The Good Stuff

I looked in my closet one day last week trying to decide what to wear for the day. I wasn’t doing anything special or going anywhere in particular but was a little tired of the same old jeans and long sleeve T combination. (My default outfit in the cooler months of the year.) Then I spied the lovely velvety olive green jacket that I usually reserve for special occasions. After dismissing the initial thought of “But that jacket is only for good.” I decided, why not! That is just what I needed to spruce up an otherwise ordinary day.

This is exactly what we should do with all our good stuff. Use it just because it is nice and for no reason but to brighten up our day or any regular activity. Use your good china for an ordinary meal just for fun, use that silver plated antique fountain pen for writing your grocery list, spray on a little Channel perfume before going to bed at night, drink that $10 bottle of Chardonnay out of your best crystal glass. Why not!

If you aren’t comfortable about doing this all the time just do it on a regular basis. Once in a blue moon is not enough.

“When a tree falls in the forrest and no one is around to hear it, does it still make a sound?”

“If your beautiful items are never used or seen, are they still beautiful?”

Items such as the good china, the expensive hand cut crystal, the precious heirloom jewellery and the like are rendered useless simply by the fact that they are viewed as too expensive to risk being damaged. And what a waste that is. All these beautiful treasures locked away in their ivory towers.

I am of the opinion of ~ Sell it if its monetary value is worth more to you than its beauty, its sentimental value or its functionality. And I especially believe that if an item has sentimental value why not take it out and enjoy it to the fullest. Honour the item and perhaps the person who gave it to you.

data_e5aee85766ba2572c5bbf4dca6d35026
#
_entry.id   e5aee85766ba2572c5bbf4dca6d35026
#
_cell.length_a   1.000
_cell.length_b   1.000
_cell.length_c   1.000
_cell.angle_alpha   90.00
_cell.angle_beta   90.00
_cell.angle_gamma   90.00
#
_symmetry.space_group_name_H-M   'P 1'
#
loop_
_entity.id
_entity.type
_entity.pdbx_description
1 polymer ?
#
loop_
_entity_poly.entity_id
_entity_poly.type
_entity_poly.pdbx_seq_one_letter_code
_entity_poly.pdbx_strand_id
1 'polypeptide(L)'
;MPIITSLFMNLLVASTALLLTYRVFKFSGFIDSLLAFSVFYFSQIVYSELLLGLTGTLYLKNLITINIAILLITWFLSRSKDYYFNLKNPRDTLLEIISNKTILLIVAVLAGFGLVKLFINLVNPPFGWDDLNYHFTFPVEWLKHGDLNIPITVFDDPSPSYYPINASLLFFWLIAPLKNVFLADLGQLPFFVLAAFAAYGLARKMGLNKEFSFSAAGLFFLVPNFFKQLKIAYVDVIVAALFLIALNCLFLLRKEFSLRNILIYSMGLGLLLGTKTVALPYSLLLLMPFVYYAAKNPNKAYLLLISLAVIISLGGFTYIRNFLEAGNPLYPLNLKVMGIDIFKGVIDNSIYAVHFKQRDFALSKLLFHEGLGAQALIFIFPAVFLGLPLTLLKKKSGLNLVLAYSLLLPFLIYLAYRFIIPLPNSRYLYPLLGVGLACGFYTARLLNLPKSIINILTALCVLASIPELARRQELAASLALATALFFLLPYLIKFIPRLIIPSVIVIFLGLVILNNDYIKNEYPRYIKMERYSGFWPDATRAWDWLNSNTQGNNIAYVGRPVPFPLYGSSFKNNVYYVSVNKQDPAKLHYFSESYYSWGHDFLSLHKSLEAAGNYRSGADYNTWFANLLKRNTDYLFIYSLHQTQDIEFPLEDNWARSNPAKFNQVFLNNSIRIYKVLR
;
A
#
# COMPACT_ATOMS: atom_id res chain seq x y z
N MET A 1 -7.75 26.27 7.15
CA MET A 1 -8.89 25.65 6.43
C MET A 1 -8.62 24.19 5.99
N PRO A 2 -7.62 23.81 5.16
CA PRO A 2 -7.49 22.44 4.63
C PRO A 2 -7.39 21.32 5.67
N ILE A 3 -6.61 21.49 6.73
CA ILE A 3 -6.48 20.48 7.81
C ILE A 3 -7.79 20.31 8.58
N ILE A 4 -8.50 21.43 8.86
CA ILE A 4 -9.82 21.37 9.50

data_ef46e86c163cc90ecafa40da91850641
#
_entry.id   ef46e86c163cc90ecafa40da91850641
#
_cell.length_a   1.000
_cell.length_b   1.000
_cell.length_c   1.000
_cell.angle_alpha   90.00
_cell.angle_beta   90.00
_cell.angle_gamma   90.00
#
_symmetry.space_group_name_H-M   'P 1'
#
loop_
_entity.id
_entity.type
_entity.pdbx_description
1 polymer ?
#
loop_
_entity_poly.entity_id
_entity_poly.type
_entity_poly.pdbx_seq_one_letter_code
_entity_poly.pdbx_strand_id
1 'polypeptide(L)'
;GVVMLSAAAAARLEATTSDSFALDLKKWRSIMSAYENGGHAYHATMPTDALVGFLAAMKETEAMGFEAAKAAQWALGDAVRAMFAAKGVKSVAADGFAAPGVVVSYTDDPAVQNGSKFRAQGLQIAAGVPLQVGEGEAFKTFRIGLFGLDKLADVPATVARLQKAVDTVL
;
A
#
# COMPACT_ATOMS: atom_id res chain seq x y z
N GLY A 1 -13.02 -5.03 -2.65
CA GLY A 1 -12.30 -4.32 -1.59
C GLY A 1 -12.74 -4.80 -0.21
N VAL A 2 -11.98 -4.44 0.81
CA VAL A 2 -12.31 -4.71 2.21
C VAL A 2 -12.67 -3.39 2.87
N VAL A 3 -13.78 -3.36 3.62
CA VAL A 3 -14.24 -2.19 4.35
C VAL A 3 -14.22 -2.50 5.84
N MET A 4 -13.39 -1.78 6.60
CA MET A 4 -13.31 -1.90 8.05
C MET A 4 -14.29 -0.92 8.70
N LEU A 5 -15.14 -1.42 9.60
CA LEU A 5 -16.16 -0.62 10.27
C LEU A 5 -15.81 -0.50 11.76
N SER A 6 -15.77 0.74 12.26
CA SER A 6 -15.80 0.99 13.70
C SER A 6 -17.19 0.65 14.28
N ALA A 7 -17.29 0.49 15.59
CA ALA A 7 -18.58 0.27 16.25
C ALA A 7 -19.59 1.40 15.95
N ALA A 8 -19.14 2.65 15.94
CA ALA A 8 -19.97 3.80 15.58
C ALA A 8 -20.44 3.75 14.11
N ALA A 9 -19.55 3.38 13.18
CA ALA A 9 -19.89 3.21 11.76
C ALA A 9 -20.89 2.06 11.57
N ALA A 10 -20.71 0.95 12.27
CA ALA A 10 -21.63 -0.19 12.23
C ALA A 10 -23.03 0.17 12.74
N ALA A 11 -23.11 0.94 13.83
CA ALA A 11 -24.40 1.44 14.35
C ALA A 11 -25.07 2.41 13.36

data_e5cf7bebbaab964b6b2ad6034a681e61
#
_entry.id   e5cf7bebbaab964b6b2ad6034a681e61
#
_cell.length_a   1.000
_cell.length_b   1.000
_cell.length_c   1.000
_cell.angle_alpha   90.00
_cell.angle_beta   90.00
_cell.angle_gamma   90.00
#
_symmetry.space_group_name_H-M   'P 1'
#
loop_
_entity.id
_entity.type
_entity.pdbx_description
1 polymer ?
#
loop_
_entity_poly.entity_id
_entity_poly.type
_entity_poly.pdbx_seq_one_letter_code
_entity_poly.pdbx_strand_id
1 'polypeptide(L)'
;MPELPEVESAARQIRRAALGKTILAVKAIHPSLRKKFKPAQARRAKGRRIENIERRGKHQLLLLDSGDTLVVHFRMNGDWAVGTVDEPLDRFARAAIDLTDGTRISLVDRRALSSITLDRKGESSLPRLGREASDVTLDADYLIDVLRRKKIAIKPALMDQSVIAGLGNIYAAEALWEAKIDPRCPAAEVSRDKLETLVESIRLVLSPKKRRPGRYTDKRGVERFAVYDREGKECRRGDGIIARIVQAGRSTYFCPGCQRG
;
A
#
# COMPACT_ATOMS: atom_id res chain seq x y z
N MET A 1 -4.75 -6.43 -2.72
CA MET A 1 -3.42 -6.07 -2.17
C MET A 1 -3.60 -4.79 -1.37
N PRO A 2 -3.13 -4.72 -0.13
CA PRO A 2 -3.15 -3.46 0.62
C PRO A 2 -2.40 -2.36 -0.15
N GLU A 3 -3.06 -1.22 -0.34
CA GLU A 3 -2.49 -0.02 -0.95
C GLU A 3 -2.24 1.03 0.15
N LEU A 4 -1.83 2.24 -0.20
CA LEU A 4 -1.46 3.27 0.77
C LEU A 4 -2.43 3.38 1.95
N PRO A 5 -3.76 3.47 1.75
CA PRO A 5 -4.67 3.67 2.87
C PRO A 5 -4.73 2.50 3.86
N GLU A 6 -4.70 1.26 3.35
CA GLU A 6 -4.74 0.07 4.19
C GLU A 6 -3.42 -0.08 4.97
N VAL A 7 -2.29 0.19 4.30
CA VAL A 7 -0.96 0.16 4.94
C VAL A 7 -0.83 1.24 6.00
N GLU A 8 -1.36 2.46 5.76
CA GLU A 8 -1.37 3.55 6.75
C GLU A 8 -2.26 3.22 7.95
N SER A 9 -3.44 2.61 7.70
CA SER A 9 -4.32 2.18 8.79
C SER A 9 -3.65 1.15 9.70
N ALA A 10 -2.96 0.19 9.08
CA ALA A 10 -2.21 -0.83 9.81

It matters not how fast I go, I hurry faster when I’m slow


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About Colleen Madsen

Colleen is the founder of 365 Less Things and lives in Newcastle, Australia.

Comments

  1. I like this post and agree completely!

  2. Good advice Colleen.

  3. Hi, Colleen. This piece really resonates with me. My mother always saved certain china, crystal and silver for special occasions. When we were gathered together to toast her with champagne on the day of her funeral, we scrambled to get enough of the ordinary, everyday wine glasses. Later, I thought, if there was ever a special occasion and a day to celebrate and toast my mother with her Waterford crystal, that was the day. When I inherited her silver flatware, a gorgeous pattern that I have always loved, I told my husband, we’re going to use this every single day. Every day will be a celebration of our love and our happy marriage.

    Later on, when a friend was helping me in the kitchen for a family Christmas party he said, oh, just use the paper plates and plastic, they’re family and they won’t mind. I replied that these were the most important people in the world to me, so who better to serve with the good dishes and silverware? Love and family are special to me and deserve the best.

  4. This is a brilliant post. I have so many things in drawers that I love that are just not seen or used. This is a good reminder to get them out and use/display them or alternatively get them out of the house. I have thought before ‘Is something beautiful if nobody sees it?’ and this blog brought it home to me again simply. Thought provoking. I will act on this. Thanks Colleen.

  5. My grandmother, unusually for her generation, did not believe in “just for best”. She taught me that if I wasn’t happy to use something just because I loved it then there was no point in letting it take up space in my cupboards. Granted, I don’t do the shopping in a ball gown but I did drink wine out of a crystal glass last night.

  6. I so agree. If you can’t use it let it go because it should be used.

  7. I completely agree Colleen. This is definitely the way I am now trying to live. One small thing I have done is decluttered various purpose-built containers, such as pencil cups, toothbrush holders, cottonwool and qtip containers, and instead I am using nice Wedgewood and other vases or bowls that I already had to hold those things. Now they actually have a use rather than sitting around waiting to be dusted, and I am really enjoying seeing them in the bathroom or wherever and doing something useful to earn their keep.